The future of the auto industry is electric. Most observers of the car industry will tell you that. Maybe, but here’s something they won’t tell you: going all-in on EVs has the potential to trade one type of inequity for another.
Vehicle ownership isn’t cheap; Insurance, maintenance and fuel costs in general make up a household’s second-largest expense, after housing costs according to a working paper from the International Council on Clean Transportation. This burden is particularly significant for low-income families. Switching to Electric Vehicles (EVs) in theory should help in the long run as these vehicles are cheaper to operate, and the UK Government has — through generous handouts — further decreased EV ownership costs, particularly for business users of electric vehicles with Benefit in Kind (BIK) type sweeteners.
When it comes to going green, cost isn’t the only concern.
When it comes to going green, cost isn’t the only concern. Ease of use also matters. EVs need charging stations. Good luck finding these in rural areas, and currently when you do, be prepared to deal with broken chargers, confusing payment systems and less-than-appealing electricity rates.
Lower income families have no such luck, often living in dense urban housing with high metered tariffs and few dedicated parking spots.
So, what’s equitable about the higher income person charging their car at home while the lower income person stands in the rain?
As the UK plans to ban the sale of new petrol and diesel cars by 2030, and hybrids by 2035, an efficient electric vehicle charging network, enabling drivers to charge their vehicles easily and conveniently, in both rural as well as urban areas is paramount. A related effort aims to promote “equitable” EV recharging through accelerated private and public investment must therefore also address this current EV network imbalance.
For example, integrating Electric Vehicle Fast Charging Facilities within future Low Carbon Affordable Homes Developments, means residents living in rural or remote areas avoid the “risk of being left behind”, from the availability of low-cost mobility as well as climate emission reduction and increased local economic growth. This approach needs to be the adopted model for integrating mobility within future approved UK Zero Carbon Affordable Housing Plans.
Lower income areas, especially rural areas, currently spend around twice as much of their income on mobility than their higher income equivalent.
Lower income areas, especially rural areas, currently spend around twice as much of their income on mobility than their higher income equivalent. Without on-street charging, any energy cost savings consumers make from EVs could reduce, inhibiting EV take-up. EVs are also less expensive to recharge than either their petrol or diesel alternative. By combining on-street/Fast Charging facilities, both charging convenience and cost savings can be achieved within Communities, allowing all driver groups to directly benefit from electric mobility.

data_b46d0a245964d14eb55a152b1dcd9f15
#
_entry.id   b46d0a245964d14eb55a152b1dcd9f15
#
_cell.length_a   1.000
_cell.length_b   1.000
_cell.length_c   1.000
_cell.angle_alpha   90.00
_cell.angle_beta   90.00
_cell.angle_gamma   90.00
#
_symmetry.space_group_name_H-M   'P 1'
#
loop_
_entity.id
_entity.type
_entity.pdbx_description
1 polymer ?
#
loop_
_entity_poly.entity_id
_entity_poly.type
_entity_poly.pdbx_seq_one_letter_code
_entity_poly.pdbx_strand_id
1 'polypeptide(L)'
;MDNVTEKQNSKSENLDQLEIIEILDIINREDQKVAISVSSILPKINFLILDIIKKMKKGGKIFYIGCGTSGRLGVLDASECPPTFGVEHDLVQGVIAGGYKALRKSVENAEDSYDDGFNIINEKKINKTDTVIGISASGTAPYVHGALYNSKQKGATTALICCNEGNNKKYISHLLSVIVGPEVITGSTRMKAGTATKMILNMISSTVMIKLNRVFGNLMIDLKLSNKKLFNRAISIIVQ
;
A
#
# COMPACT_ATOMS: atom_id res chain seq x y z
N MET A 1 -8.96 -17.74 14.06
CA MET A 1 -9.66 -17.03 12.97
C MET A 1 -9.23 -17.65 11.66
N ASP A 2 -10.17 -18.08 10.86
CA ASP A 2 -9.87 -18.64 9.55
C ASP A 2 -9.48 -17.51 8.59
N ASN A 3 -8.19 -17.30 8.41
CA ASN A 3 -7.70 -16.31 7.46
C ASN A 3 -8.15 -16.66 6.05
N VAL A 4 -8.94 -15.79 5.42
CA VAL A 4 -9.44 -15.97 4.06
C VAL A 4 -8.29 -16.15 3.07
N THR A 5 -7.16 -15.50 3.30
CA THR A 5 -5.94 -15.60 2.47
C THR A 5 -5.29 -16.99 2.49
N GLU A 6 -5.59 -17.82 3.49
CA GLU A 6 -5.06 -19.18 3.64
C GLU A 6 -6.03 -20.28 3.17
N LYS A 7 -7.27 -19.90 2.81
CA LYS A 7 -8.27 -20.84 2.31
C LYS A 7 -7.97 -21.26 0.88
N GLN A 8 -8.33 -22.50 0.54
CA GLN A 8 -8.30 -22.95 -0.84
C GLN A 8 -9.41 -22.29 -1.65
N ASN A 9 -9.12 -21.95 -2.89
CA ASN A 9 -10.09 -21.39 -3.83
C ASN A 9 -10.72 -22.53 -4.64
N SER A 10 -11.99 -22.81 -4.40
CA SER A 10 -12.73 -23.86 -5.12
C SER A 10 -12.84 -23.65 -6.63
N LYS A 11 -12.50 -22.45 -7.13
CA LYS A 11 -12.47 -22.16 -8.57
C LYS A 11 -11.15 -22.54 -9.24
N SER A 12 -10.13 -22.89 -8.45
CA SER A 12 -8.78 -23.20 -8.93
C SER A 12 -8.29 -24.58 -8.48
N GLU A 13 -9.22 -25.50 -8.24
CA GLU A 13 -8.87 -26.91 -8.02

Chargepoints in rural areas are not only used by local residents, but also consumers visiting or simply passing through an area. In recent Surveys, stakeholders have continually emphasised the importance of widespread rapid charging to improve EV uptake, while raising concerns around the risk of under provision in rural, remote areas or tourist spots (where demand increases over periods of time).
Integrating EV Charging into Low Carbon Affordable Homes Developments addresses the core issue of providing tangible benefits of convenient low cast mobility to all, avoiding the two-tier system of “haves and have-nots”.
In addition to the undeniable benefits to the local environment, expanding EV charging infrastructure to rural areas offers a number of important benefits for EV Charging to add value to site locations including:
These benefits represent an important opportunity for local businesses to increase sales through direct interaction with potential local and the transient customer market.
Results from our financial model in this subject area indicates, when expected EV usage growth rate is considered, as well as opportunities to connect local SME’s directly to EV chargepoint users via on-site marketing, potential revenue generation over a 10-year period is potentially significant, providing low-cost carbon emission free mobility to owners/tenants and beyond.
This integrated Community EV Charging Hub approach therefore serves as a model for future mobility integrated low carbon housing developments. With scale also comes further opportunities to apply more comprehensive data analytics within Communities to directly connect local products and services via low-cost sales channel strategies to local customers as well as incorporating existing online services.
By encouraging more efficient use of local EV charging facilities behaviour towards more “little and often” usage, this will further improve local economic growth as well as enable the National Grid to more easily satisfy total electricity demand.
Alan MacLeod FRSA MEI Founder and Chief Executive Officer at Pure energy (...
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